Final Report: Energy Security in Scenarios for Europe's Future Electricity Supply

Lilliestam J & Patt A (2012). Final Report: Energy Security in Scenarios for Europe's Future Electricity Supply. SEFEB Working Paper, Smart Energy for Europe Platform (December 2012)

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Abstract

In the last few years, a number of studies concerning pathways for the very far-reaching decarbonisation of the European power system were published. These studies have had a considerable impact on both climate and energy policy and on the European energy debate in general, because they all conclude that it is technically possible and probably even economically beneficial to decarbonise the European power sector by 80-100% by 2050 using mainly, or exclusively, electricity from renewable sources in a pan-European, Supergrid, approach, supported by electricity imports from the Middle East and North Africa (MENA). Most of these studies also reach the conclusion that decarbonisation through renewables expansion is secure: that it can maintain or increase European energy security compared to today.

The last statement is important, because energy security is a high priority for policy makers. At the same time, there is reason to be worried that the empirical and analytic basis for the security statement is less robust than the statements concerning technical and economic feasibility. In many energy and electricity scenarios, Europe will import a substantial share of it its energy needs, either in the form of fossil or nuclear power plant fuels or, as is the case in Supergrid decarbonisation scenarios, as renewable electricity. However, it is not always clear from which regions or countries these imports originate, or in which setting they will take place. In most cases, "energy security" is not even defined, and it lies at hand that the subject of the security considerations may vary widely across different studies. Generally speaking, the energy security statements in the Supergrid studies are often weakly underpinned or, in some cases, it is not at all clear what the base for such a strong conclusion is. Still, any scenario of the future electricity supply must prove that it is secure, or Europe would be well advised not to pursue policies that support developments in the direction pointed out in the scenario. Finding out whether importing renewable electricity from MENA would be a threat to European energy security was the aim of the project, the results and implications of which are summarised here, together with an overall conclusion.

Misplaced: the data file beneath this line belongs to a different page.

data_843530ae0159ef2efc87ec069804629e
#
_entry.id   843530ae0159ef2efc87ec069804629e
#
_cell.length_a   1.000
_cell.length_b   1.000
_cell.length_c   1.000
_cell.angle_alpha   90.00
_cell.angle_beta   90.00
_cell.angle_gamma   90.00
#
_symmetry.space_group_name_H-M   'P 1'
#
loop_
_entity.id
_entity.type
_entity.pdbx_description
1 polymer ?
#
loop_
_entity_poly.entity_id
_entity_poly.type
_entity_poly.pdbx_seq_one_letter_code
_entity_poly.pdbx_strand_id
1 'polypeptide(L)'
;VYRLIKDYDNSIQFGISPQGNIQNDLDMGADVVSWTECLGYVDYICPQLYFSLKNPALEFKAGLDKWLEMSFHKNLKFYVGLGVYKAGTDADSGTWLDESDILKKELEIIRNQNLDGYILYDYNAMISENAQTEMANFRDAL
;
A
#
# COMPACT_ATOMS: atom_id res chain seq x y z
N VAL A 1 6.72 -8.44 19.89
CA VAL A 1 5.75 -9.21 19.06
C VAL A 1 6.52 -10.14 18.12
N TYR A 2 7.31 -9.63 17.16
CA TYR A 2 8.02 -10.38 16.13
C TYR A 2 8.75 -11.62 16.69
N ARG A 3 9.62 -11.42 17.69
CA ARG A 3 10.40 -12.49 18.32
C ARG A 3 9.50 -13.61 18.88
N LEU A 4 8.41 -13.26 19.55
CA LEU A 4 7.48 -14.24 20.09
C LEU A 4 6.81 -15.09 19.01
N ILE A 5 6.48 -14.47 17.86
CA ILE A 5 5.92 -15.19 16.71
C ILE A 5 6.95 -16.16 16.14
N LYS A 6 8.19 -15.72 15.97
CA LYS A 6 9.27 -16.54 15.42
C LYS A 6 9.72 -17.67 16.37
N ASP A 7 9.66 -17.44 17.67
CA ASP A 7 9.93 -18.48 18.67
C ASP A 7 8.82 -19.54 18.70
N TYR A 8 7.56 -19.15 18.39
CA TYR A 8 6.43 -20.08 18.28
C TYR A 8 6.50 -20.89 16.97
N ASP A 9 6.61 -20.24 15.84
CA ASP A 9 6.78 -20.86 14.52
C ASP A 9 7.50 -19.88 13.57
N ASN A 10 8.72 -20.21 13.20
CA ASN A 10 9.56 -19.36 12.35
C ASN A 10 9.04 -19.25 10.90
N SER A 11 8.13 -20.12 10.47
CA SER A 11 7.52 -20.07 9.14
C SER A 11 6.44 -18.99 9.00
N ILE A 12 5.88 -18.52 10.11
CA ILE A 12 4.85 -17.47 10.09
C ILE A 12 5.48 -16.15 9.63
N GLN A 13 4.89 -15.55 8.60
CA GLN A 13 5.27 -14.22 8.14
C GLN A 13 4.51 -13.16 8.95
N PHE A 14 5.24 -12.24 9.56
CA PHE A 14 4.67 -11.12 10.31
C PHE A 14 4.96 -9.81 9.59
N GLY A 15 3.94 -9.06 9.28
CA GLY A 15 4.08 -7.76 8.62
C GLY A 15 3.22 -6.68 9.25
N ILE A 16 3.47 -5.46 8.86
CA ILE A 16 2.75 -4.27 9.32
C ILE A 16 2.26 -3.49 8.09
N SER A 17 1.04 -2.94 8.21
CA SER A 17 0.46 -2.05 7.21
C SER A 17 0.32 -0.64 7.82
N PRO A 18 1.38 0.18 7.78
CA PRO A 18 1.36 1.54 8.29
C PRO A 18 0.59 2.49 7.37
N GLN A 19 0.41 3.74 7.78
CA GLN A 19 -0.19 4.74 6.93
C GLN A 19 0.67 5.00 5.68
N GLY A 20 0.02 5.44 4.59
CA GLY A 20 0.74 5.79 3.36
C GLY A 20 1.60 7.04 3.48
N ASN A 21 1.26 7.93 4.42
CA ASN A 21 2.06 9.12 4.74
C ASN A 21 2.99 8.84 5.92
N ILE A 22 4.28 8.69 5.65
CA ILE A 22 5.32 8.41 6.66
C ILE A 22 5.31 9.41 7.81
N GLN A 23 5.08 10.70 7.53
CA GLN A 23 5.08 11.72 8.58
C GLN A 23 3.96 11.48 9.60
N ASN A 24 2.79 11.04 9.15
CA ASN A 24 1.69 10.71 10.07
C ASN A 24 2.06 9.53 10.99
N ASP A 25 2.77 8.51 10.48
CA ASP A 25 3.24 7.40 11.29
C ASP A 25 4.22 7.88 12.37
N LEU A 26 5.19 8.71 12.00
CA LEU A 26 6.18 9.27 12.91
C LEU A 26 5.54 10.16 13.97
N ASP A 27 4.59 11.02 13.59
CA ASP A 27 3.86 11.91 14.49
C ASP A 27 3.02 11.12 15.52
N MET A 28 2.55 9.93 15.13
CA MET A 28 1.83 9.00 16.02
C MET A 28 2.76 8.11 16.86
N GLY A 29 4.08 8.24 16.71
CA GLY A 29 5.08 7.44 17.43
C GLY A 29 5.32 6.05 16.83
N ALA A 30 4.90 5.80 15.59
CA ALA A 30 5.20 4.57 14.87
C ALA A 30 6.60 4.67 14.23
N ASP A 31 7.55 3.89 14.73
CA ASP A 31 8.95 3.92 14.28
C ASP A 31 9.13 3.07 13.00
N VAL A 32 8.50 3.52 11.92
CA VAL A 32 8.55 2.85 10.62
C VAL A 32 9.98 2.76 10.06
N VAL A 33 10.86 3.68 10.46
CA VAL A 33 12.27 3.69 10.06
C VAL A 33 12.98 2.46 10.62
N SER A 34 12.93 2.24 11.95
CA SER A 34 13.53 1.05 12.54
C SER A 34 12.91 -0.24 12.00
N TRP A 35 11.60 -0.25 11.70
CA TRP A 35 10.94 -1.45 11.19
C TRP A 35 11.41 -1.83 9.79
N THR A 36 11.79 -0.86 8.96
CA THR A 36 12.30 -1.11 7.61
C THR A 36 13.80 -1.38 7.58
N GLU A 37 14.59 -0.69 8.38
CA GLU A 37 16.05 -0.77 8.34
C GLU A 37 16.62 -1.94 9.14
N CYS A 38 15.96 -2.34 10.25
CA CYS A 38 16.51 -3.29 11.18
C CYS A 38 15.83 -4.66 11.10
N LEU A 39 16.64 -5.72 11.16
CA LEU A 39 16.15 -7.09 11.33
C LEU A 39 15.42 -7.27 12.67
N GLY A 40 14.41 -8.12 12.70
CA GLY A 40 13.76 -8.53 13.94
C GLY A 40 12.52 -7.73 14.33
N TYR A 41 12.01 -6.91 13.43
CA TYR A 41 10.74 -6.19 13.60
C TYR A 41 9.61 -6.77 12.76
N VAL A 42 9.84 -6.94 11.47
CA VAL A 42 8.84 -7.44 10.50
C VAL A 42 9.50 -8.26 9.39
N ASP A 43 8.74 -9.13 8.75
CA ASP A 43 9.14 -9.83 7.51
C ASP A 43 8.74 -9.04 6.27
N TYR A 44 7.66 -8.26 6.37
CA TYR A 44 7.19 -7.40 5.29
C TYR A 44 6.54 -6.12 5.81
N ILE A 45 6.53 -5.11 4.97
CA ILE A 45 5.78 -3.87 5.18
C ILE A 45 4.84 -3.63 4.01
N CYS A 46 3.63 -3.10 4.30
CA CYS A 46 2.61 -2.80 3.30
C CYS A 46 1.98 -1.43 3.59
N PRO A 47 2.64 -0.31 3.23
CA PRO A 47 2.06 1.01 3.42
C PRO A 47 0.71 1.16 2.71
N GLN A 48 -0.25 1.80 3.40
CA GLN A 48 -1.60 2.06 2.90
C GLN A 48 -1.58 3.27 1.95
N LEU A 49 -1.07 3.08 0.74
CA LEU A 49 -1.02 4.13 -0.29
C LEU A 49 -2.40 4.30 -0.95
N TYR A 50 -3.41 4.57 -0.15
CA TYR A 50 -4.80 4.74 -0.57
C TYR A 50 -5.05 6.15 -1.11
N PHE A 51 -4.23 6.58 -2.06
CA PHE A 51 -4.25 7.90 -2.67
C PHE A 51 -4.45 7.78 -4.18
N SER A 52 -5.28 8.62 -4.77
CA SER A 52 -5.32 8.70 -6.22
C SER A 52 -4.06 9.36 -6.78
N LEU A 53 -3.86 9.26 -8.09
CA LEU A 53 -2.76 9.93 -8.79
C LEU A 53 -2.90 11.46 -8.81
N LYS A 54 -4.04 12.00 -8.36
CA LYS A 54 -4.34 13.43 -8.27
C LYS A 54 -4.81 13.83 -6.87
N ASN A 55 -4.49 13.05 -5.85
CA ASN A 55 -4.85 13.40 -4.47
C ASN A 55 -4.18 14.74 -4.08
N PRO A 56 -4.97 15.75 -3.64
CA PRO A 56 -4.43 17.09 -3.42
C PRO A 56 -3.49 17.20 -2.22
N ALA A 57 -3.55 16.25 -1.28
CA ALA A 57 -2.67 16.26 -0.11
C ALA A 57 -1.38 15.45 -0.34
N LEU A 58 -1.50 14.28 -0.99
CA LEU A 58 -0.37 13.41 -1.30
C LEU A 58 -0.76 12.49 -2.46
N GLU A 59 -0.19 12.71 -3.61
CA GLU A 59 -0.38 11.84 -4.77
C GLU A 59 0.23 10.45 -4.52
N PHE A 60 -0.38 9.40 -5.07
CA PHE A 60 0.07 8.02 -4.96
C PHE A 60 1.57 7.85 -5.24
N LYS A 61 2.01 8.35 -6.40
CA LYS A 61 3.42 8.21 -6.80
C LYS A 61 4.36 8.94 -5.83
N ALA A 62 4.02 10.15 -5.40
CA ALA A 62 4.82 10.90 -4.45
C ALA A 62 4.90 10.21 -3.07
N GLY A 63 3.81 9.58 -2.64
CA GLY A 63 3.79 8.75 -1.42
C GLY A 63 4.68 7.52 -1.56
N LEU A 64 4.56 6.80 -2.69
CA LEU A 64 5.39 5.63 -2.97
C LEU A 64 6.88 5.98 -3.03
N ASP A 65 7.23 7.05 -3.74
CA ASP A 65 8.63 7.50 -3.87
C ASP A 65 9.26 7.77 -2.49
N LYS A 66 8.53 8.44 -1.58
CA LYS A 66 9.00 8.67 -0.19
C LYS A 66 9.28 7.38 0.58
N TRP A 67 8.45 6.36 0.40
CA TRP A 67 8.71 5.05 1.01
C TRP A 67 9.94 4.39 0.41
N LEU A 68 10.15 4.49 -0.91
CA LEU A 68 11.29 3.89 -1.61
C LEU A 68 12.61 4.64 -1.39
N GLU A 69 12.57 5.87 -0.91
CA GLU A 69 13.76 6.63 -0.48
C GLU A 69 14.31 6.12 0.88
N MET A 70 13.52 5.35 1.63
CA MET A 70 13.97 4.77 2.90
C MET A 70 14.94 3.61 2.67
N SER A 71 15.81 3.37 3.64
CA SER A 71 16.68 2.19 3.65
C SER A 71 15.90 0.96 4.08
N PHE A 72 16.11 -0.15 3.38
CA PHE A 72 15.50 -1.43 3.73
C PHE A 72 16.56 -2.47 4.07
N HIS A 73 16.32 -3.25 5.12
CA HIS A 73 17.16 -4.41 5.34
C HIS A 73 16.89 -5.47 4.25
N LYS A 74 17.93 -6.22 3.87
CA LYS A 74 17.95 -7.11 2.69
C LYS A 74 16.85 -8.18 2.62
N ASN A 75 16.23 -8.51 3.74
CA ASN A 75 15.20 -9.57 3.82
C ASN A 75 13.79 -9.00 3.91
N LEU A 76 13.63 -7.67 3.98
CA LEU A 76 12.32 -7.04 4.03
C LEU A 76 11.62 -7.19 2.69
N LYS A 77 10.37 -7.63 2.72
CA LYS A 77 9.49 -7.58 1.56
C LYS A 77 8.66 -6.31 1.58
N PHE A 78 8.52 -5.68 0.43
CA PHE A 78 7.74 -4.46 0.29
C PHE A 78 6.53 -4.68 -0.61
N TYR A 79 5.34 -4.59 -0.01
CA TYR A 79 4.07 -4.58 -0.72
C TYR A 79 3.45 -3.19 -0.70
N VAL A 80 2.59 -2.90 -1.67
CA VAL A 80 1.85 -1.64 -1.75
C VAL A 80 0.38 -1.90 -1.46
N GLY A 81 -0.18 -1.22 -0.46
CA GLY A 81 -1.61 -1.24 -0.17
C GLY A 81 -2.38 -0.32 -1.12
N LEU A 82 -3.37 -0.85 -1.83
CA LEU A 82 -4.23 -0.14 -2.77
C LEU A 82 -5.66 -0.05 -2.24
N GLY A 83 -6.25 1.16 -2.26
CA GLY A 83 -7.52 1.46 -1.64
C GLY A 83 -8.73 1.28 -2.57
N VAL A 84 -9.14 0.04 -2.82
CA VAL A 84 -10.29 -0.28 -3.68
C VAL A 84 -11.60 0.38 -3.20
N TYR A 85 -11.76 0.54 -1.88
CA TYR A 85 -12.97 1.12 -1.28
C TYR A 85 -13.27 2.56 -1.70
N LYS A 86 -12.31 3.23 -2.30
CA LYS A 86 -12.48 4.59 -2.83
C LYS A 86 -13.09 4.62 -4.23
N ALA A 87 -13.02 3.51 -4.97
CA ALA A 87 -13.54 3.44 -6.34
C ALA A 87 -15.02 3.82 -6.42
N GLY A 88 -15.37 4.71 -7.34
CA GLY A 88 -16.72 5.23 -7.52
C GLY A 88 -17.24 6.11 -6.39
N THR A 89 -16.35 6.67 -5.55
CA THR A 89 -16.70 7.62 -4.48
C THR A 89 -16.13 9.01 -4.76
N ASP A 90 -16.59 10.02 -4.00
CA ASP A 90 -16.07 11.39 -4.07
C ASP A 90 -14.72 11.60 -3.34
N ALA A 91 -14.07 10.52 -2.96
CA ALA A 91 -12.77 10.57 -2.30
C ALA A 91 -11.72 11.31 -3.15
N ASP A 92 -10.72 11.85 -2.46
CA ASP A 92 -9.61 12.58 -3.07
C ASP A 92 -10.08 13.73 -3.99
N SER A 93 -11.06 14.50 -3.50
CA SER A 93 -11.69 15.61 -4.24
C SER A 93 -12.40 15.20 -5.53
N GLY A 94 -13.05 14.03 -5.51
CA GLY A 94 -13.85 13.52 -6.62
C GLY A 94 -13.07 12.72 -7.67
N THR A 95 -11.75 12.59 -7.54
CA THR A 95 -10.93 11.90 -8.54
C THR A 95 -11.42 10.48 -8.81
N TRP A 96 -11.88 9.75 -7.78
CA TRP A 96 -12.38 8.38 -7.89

The project was carried out in three parts, all based on novel theoretical, epistemological and methodological approaches, which are described in detail in a series of scientific articles. First, we clarified the concept of energy security from a European policy-perspective, identifying the core components of the concept as they are relevant here. In the second part we explored the political risks, here narrowed down to the frequently discussed issues of dependence and "energy weapon" events on the one hand and terrorism attacks on the other. In the third part we assessed the overall failure risks of electricity scenarios. We describe each of these research tasks and results in section 1-3 of this document, and then in section 4 evaluate, holistically, overall energy security of renewable electricity imports for Europe.

Item Type: Other
Research Programs: Risk, Policy and Vulnerability (RPV)
Risk & Resilience (RISK)
Bibliographic Reference: SEFEB Working Paper, Smart Energy for Europe Platform (December 2012)
Depositing User: IIASA Import
Date Deposited: 15 Jan 2016 08:47
Last Modified: 04 Apr 2016 10:15
URI: http://pure.iiasa.ac.at/10146

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